Dürrenmatt was a dramatist as well as an author. He was politically active and a member of a group of left-wing writers called the Gruppe Olten. He wrote avant-garde plays with themes on World War II, philosophical crime novels, and macabre satire.

Painting was also a fond means of expression for Dürrenmatt, and his works were exhibited in Neuchâtel in 1976 and 1985, and in Zurich in 1978. His literary works have been on display in the Swiss National Library since 2000.

Dürrenmatt died from heart failure in 1990.

Joel Dicker

Joel Dicker
Joel Dicker – Image courtesy of Wikimedia

Swiss novelist Joel Dicker was born in Geneva in 1985. He attended Geneva schools and enrolled at the Cours Florent in Paris at age 19. He studied for one year before returning to Geneva to attend law school at the University of Geneva. He received a Master of Law degree in 2010.

Dicker’s very successful career includes the Geneva Writers’ prize for unpublished manuscripts. His work was subsequently published by Parisian editor Bernard de Fallois.

One of Dicker’s most successful novels is La Vérité sur l’Affaire Harry Quebert (The Truth About the Harry Quebert Affair), the story of an American novelist who investigated a murder his university professor is accused of. Other titles by the still-active Dicker include:

La Vérité (2012), Le Livre des Baltimore (2015), and Le Livre des Baltimore (2018).

Jean-Jacques Rousseau

Jean-Jacques Rousseau
Jean-Jacques Rousseau – Image courtesy of Wikimedia

The French-speaking writer and world-renowned philosopher Jean-Jacques Rousseau was born in Geneva in 1712. It is said that his writings on politics, education, and economics inspired the French Revolution. Rousseau was also a composer, and his works were admired by composers such as Mozart.

But it was Rousseau’s philosophy and writings that were the most influential. His most important works include Social Contract in which he wrote “Man is born free, yet he is everywhere in chains,” Emile, or On Education, a treatise on the nature of education, and the play Narcissus which he claims to have written when he was 18. The play was performed for King Louis XV in 1752.

Jean-Jacques Rousseau died in Ermenonville, France in 1178. He was honored by the Swiss by naming an island in Geneva’s city center after him.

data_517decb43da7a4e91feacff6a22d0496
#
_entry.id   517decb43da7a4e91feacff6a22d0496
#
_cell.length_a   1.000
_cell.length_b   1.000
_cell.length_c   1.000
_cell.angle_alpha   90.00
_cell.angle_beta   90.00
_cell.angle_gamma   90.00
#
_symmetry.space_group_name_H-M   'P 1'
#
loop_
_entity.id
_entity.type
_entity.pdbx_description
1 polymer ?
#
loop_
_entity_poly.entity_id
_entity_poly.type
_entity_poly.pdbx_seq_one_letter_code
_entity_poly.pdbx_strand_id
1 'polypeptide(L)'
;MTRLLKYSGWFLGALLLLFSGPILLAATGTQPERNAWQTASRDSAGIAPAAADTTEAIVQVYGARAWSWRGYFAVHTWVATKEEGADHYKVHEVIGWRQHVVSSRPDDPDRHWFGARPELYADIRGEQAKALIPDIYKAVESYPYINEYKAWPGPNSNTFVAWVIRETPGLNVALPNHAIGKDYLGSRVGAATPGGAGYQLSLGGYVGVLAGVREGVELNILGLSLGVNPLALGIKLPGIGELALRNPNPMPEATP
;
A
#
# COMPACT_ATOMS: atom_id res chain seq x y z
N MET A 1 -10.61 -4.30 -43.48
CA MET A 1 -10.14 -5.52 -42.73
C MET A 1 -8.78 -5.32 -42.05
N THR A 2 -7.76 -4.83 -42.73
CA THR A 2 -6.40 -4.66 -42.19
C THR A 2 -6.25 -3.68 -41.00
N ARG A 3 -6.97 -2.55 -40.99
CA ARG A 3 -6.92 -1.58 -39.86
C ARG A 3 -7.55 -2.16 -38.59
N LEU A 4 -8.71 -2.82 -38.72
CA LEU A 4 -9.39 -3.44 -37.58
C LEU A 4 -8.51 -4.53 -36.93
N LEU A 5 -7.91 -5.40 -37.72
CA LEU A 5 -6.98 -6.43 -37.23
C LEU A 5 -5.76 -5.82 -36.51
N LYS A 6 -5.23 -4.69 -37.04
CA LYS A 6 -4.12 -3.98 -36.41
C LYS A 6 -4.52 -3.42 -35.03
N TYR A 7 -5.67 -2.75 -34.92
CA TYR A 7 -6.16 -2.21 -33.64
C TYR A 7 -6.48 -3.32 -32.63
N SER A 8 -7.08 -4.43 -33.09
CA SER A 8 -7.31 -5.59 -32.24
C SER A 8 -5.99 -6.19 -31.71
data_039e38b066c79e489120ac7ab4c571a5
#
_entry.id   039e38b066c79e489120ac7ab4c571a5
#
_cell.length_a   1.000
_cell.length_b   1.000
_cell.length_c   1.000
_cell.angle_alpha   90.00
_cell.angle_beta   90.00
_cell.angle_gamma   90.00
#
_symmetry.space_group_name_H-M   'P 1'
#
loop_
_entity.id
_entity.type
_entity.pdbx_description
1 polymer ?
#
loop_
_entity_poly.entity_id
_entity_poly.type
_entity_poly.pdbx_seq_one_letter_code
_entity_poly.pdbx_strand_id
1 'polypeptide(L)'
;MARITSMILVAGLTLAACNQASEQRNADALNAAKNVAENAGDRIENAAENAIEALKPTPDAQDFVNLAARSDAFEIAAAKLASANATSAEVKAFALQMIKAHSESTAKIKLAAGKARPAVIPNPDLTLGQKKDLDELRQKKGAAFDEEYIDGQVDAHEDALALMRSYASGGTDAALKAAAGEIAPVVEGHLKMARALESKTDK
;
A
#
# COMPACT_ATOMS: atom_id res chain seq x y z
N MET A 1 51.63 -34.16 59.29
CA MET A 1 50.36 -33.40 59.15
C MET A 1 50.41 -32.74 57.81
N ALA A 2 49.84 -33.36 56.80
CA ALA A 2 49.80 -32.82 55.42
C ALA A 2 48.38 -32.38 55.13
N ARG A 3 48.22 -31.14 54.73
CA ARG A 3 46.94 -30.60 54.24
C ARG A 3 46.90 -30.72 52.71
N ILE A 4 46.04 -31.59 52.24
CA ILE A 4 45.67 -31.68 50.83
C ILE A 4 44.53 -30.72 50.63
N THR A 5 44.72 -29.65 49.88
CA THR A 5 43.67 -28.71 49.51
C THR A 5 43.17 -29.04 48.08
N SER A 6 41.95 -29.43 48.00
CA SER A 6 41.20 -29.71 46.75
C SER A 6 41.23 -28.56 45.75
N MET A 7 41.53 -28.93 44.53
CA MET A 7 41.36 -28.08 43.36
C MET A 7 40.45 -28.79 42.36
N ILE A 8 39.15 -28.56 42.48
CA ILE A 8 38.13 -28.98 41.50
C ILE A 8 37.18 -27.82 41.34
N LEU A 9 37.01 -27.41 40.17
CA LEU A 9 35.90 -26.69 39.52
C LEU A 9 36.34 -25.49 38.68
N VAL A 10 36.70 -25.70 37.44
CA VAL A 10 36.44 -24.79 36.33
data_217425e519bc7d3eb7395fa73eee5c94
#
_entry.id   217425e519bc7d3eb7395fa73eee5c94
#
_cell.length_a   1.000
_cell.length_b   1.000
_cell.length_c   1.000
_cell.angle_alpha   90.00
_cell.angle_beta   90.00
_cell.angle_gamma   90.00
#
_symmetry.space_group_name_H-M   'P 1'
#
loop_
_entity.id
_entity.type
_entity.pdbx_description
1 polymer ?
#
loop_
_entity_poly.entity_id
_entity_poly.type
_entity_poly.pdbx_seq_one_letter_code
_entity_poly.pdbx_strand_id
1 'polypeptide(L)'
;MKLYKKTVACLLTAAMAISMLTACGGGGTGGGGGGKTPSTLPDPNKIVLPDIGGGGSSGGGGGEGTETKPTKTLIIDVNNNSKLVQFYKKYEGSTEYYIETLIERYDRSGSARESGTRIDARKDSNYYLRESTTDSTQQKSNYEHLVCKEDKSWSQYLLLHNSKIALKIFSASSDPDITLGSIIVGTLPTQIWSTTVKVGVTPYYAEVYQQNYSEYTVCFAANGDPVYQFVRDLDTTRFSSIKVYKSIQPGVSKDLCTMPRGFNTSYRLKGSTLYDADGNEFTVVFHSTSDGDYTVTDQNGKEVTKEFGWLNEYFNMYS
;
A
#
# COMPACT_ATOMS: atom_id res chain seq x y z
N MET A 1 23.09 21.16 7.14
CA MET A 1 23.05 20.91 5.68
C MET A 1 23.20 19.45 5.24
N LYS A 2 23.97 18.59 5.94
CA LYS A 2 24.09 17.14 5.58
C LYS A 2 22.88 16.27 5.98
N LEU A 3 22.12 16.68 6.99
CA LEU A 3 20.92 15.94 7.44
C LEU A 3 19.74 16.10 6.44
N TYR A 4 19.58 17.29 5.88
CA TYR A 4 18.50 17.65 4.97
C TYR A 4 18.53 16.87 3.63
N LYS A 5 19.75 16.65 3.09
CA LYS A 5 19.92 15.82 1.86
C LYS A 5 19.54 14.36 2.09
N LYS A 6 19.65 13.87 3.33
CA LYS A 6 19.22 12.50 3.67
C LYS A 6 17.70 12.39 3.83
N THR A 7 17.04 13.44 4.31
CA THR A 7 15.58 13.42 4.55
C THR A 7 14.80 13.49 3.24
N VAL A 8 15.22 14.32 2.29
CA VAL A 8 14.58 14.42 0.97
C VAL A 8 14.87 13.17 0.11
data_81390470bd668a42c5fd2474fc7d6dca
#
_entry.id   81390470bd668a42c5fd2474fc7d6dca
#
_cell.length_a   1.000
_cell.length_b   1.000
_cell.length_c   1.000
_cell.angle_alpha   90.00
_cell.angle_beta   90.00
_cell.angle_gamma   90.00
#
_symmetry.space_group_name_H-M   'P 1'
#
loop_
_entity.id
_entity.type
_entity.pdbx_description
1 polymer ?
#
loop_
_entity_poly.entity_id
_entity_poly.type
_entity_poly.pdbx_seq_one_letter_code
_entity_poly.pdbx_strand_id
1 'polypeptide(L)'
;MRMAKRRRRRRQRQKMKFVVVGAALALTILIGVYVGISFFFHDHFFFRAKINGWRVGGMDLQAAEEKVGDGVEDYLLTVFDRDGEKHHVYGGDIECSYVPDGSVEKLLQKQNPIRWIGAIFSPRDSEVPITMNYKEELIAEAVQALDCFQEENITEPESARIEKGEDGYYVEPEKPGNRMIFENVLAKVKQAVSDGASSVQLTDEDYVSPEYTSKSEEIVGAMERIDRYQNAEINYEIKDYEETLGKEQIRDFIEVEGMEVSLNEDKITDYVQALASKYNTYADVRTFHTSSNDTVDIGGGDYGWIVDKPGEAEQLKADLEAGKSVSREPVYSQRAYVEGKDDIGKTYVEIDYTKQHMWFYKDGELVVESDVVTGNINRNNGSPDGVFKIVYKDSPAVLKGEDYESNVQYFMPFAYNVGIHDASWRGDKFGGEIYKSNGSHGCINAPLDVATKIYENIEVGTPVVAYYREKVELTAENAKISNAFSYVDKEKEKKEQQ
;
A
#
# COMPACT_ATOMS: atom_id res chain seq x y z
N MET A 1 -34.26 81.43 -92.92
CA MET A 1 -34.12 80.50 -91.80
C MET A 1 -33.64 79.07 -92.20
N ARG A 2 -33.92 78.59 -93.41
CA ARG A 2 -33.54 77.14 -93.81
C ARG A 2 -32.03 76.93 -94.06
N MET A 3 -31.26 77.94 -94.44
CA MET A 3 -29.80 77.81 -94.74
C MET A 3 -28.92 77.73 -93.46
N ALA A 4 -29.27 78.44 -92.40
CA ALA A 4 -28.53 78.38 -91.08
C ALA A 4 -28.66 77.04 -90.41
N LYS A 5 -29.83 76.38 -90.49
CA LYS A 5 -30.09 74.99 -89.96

Melinda Nadj Abonji

Melinda Nadj Abonji
Melinda Nadj Abonji – Image courtesy of Wikimedia

Hungarian-Swiss writer Melinda Nadj Abonji was born in 1968 in the Hungarian region of Yugoslavia which is present-day Serbia. At the age of five, she joined her refugee parents in Switzerland. Today, she is also an active musician and performance artist.

Upon finishing her studies at the University of Zurich, Melinda wrote a debut novel titled Fly Away, Pigeon. It’s an emotionally powerful story that follows three generations of a family fleeing Yugoslavia and trying to integrate into Switzerland. The story is based on Melinda’s refugee experience.

Fly Away, Pigeon won the German Book Prize and the Swiss Book Prize in 2010. It was published in English by Seagull Books. Her second novel, Tortoise Soldier was published in 2017.

Melinda Nadj Abonji resides in Zurich where she is a writer and musician.

Germaine de Staël

Germaine de Staël
Germaine de Staël – Image courtesy of Grégory Lejeune

Most commonly known as Madame de Staël, Germaine de Staël was born in Paris in 1766 to a prominent Swiss banker and statesman and a Swiss governance owner of one the most popular salons in Paris. During political turmoil, her family took up residence in 1784 at Château Coppet, an estate on Lake Geneva.

Germaine’s parents wanted her educated according to Swiss philosopher Jean-Jacques Rousseau’s principles. Her mother took her to the salon regularly where she was stimulated and enlightened by patrons. Her parents’ social life left Germaine somewhat neglected, and she often acted out of control.

Germaine became an author of plays, history, fiction, and political theory. She lived in exile from Paris after strongly opposing Napoleon. Her novels, polemics, travel literature, and political theory were very influential on European thought.

Germaine de Staël died in Paris in 1817.

Thomas Mann

Thomas Mann
Thomas Mann – Image courtesy of Wikimedia

Born in 1875 in Lübeck, Germany, Thomas man was a novelist, essayist, social critic, and philanthropist. A member of the Hanseatic Mann family dynasty, he wrote about his family’s social class in his first novel, Buddenbrooks. His brother was the radical writer Heinrich Mann. Three more of his siblings also became German writers.

Thomas Mann fled to Switzerland in 1933 when Adolf Hitler came into power in Germany. During World War II, he moved to the United States. He became an American citizen in 1940. He returned to Switzerland in 1952 and became well-known for Exilliteratur, German literature written in Exile by opponents of Hitler’s regime.

Works by Mann in his later years include Lotte in Weimar (The Beloved Returns), Joseph und seine Brüder (Joseph and His Brothers), and Dr. Faustus, a story about self-destruction and fate that echoes the Third Reich.

Thomas Mann died in 1955 in Zurich.

Written by Ashley Faulkes
As a twenty-year resident of Switzerland, I am passionate about exploring every nook and cranny of this beautiful country, I spend my days deep in the great Swiss outdoors, and love to share these experiences and insights with fellow travel enthusiasts.